Workers Getting More Hours; Fewer Discouraged

Workers Getting More Hours; Fewer Discouraged

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There were a number of promising signs in this morning’s jobs report pointing that point to a strengthening labor market that’s even better than the top line number, which showed the overall unemployment rate falling to 8.5 percent in December from a revised 8.7 percent in November.

First, the number of part-time workers continues to fall. Employers gave 371,000 workers previously on shortened hours full-time work. While that still leaves 8.1 million people working part-time who would prefer a full 40 hours, the reduction signals business is picking up at many worksites across the country.

Second, the number of discouraged workers fell sharply last month, down 373,000 to 945,000. Since this number isn’t seasonally adjusted, the reduction may have been a temporary blip due to Christmas season hiring. The total number of people marginally attached to the labor force – those who had looked for work at some point in the past year but not in the past four weeks – remained steady at 2.5 million persons. The preliminary signs, though, are that more people are regaining hope of finding a job.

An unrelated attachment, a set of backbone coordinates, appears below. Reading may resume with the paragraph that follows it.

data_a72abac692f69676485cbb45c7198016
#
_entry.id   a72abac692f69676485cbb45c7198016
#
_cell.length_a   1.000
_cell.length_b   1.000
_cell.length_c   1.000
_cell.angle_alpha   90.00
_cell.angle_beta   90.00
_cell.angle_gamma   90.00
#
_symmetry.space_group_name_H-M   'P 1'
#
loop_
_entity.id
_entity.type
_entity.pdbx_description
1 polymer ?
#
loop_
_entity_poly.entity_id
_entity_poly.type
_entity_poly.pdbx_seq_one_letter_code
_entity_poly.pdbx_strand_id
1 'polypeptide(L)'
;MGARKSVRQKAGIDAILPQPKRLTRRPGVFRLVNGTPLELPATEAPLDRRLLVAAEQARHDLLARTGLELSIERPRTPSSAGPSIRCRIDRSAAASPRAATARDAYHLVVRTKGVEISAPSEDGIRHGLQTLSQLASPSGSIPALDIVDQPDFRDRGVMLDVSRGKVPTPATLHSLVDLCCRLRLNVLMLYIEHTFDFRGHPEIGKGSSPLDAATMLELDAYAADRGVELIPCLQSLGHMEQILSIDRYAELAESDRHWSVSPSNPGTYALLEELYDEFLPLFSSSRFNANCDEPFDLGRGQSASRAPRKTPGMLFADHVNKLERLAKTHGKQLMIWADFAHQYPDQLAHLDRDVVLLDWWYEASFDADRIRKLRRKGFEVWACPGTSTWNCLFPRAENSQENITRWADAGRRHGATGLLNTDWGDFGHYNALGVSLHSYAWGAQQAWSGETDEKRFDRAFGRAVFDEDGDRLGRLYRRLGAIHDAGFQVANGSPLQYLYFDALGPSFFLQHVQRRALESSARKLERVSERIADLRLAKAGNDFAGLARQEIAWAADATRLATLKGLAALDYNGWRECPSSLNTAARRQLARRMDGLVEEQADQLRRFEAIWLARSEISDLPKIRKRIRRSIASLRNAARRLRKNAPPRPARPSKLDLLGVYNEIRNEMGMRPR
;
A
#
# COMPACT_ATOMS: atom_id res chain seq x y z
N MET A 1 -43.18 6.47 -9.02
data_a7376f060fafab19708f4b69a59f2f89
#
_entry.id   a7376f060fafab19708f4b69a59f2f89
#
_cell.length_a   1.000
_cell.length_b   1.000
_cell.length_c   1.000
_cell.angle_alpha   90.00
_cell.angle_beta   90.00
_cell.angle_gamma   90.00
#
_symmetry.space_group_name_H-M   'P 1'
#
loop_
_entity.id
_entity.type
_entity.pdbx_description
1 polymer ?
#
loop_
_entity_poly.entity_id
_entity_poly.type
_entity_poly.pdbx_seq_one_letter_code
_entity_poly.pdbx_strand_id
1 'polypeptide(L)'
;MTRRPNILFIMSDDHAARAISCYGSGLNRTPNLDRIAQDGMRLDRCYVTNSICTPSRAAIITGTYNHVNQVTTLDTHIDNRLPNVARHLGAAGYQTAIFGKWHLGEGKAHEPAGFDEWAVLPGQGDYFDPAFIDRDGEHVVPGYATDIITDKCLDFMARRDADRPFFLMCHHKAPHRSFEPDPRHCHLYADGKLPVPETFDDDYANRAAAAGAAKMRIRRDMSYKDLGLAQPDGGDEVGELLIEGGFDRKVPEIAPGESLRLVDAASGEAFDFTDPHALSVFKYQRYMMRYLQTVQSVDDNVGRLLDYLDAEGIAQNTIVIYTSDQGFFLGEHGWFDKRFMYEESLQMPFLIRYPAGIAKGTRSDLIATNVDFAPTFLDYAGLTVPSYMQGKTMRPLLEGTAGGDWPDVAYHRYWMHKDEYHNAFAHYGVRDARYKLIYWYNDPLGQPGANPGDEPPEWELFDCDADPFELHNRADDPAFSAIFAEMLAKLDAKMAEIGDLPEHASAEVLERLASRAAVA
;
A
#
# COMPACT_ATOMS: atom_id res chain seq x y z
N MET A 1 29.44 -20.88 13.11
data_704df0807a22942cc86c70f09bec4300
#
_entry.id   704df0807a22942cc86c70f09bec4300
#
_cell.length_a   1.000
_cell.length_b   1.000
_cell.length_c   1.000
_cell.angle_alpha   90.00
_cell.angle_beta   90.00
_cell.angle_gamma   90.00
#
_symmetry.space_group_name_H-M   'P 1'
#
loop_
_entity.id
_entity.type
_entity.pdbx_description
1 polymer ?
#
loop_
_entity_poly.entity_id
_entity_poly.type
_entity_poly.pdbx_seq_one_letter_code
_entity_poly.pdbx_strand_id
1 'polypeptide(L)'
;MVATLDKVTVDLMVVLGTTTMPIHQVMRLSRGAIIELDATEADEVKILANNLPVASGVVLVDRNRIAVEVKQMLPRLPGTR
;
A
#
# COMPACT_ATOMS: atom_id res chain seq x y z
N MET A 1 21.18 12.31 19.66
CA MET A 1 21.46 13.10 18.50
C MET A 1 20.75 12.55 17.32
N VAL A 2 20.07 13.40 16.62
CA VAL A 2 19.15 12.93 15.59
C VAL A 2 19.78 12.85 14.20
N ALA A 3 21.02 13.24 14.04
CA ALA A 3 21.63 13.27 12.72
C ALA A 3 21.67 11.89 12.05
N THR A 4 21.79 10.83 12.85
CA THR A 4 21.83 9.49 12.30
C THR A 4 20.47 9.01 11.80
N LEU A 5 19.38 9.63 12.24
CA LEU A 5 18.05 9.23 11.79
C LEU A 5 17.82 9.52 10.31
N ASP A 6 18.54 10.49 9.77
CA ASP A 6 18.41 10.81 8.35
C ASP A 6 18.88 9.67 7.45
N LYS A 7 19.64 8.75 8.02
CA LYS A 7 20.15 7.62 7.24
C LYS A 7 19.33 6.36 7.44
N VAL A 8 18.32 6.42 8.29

Another positive sign: the private sector added 212,000 jobs last month, the fifth time this year it cracked the magic 200,000 barrier that usually results in driving down the unemployment rate. It was broad-based, too, with manufacturing, retail and mining all posting solid gains. However, the public sector continues to shed workers – down 12,000 jobs.

While the Obama administration will no doubt cheer this latest jobs report – the Treasury Department is holding a briefing later this morning – the reality is that budget austerity in Washington guarantees that thousands of formerly employed public sector workers will be competing for available job slots this year. Those headwinds will continue to temper the good news from the private sector throughout this election year.

spent 25 years as a foreign correspondent, economics writer and investigative business reporter for the Chicago Tribune and other publications. He is the author of the 2004 book, The $800 Million Pill: The Truth Behind the Cost of New Drugs.